Amazon Machine Images


An AMI is an object that encapsulates a base OS image (e.g., Redhat, Centos, Debian), any 3rd party software packages (e.g., CASA, SciPy) and any OS level run time modifications (e.g., accounts, data, working directories). Since an AMI is a discrete object, it can be mapped onto differing hardware instances to provide a consistent work environment independent of the instance's number of processors, available memory, or total storage space.

The NRAO provides a set of pre-made images based on the standard Amazon image, which include specific release versions of CASA and Python and AWS's command line interface (CLI) and application programming interface (API). The appropriate AMI can be used to start an image with operating system and software ready to run CASA.

Finding an NRAO AMI

As new NRAO AMIs are published, they will appear here:

Name ID Date
CASA-4.5.3 ami-2409c344 21Oct2016
CASA-4.6.0  ami-5808c238  21Oct2016
CASA-4.7.2 ami-4539ae25 03Apr2017

You can also search for NRAO AMIs using the console.

  • Open the AWS Console and click on "EC2 Dashboard".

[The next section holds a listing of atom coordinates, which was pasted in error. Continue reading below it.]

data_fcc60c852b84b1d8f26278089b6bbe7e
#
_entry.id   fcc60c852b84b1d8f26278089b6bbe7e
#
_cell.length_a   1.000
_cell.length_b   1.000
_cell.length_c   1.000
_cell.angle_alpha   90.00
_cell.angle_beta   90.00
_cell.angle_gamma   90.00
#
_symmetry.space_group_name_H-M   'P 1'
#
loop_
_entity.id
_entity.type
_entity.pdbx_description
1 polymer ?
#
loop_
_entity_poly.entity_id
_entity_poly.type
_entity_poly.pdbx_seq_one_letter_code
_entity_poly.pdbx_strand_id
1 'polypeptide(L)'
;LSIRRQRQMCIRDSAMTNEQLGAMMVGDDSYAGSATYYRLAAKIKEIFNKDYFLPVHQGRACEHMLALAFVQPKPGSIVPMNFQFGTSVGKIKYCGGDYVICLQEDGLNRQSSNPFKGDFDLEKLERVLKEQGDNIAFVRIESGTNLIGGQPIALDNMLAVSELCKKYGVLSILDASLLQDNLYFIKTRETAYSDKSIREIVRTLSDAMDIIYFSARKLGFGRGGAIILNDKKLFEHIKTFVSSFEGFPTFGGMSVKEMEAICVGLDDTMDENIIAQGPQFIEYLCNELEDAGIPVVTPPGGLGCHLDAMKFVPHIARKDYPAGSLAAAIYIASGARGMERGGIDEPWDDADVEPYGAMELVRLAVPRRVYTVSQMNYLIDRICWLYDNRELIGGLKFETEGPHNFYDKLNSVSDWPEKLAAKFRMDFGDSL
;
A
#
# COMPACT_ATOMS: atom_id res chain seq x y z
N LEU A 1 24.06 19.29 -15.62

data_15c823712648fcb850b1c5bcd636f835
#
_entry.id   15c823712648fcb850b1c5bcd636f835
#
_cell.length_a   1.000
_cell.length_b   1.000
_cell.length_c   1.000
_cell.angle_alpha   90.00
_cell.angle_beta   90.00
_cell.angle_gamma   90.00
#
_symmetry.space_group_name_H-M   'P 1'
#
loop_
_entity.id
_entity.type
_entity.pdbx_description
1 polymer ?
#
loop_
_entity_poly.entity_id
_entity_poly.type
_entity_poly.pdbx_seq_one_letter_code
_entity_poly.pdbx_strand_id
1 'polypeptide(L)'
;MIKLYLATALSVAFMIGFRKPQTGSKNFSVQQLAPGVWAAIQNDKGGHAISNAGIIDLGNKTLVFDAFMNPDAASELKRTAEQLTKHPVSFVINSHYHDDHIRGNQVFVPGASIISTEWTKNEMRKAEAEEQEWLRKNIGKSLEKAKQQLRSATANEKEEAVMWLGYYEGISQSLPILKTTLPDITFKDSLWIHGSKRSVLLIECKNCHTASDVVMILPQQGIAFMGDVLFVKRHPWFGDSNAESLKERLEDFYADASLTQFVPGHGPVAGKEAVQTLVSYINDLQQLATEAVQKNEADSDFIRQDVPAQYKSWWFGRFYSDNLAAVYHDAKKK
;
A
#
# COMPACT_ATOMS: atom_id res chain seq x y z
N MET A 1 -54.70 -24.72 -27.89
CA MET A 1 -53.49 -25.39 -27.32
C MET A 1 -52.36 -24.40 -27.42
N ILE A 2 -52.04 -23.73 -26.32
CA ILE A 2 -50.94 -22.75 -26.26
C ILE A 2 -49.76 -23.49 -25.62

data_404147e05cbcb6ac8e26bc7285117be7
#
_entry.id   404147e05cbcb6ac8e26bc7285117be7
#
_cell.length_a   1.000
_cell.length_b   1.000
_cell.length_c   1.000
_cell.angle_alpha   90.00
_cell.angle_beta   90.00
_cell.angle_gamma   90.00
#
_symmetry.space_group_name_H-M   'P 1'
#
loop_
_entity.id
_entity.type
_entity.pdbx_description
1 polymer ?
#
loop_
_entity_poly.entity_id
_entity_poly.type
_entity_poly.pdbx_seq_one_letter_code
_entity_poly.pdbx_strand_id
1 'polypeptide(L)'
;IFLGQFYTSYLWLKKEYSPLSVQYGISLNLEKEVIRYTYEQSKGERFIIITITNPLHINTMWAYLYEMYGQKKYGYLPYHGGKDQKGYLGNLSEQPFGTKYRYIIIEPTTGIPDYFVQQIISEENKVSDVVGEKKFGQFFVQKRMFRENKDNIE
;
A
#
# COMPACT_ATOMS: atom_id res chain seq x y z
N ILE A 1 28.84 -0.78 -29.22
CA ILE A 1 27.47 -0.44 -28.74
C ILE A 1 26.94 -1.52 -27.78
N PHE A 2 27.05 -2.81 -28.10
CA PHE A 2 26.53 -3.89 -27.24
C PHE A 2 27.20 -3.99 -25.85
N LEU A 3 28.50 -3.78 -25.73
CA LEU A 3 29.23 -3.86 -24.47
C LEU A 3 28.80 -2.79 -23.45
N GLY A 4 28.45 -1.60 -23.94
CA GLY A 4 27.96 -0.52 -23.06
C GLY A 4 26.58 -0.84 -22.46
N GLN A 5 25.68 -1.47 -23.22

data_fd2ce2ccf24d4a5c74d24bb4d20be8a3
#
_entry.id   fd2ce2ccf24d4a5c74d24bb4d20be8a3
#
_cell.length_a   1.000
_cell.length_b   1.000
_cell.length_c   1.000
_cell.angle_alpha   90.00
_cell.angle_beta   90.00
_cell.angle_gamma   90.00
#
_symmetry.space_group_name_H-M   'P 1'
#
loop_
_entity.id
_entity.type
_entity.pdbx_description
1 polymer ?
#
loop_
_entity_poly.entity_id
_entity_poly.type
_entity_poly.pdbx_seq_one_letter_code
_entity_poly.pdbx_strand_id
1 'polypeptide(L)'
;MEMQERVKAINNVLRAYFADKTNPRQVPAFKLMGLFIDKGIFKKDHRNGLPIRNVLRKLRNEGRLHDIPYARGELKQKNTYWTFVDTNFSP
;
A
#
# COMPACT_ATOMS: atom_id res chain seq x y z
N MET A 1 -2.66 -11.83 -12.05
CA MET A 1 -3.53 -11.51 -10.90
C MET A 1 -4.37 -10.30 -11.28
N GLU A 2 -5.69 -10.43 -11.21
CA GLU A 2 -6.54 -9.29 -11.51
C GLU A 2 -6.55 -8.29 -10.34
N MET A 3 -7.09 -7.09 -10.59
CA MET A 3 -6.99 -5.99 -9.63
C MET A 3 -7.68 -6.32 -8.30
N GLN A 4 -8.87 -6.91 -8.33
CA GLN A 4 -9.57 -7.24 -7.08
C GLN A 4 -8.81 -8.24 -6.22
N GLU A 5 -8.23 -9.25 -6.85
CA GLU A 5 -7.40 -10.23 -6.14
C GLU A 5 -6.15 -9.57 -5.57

• Click on "AMIs" to bring up the interface for selecting AMIs.
  • The AMI selection interface by default displays only AMIs "Owned by me". Change it to "Public Images".
  • Narrow this long list to only NRAO images.
    • Click in the box to the right of the magnifying glass.
    • A menu listing "Resource Attributes" will pop up below the box you clicked on. Ignore it and type "NRAO" in the box and press the Enter key.
  • The list of AMIs has been narrowed to NRAO AMIs only.
  • New NRAO AMIs will be released periodically.

Using an AMI

Click the box next to the AMI you want. Click Launch. The Instances section of this document covers starting instances.

Geographic Locales

AWS has the concept of Regions and Zones in which Instances, EBS volumes, S3 buckets, and other resources are run. So an S3 bucket may be in region us-west-2 and not directly accessible if another IAM User is currently using us-east-1. However, a user may select the region they run in. And users may also duplicate some resouces across regions if access latency is the concern. To find the latency from your computer to all the AWS regions, try the cloudping tool:

AMIs are Region-specific

An AWS AMI User can only use AMIs stored in its region. However, copying an AMI to another region is straightforward. The copy gets a new AMI-ID, so it effectively becomes a new AMI; the original AMI-ID is appended to the new AMI's "Description". The new AMI always starts out private and may need to be made public. (It takes about 15 minutes after making an AMI public for it to show up in a search.) In every other way, it is a duplicate of the original.

To make the image public, select the AMI and from the "Actions" menu and pick "Modify Image Permissions". As in this image select "Public" and click Save.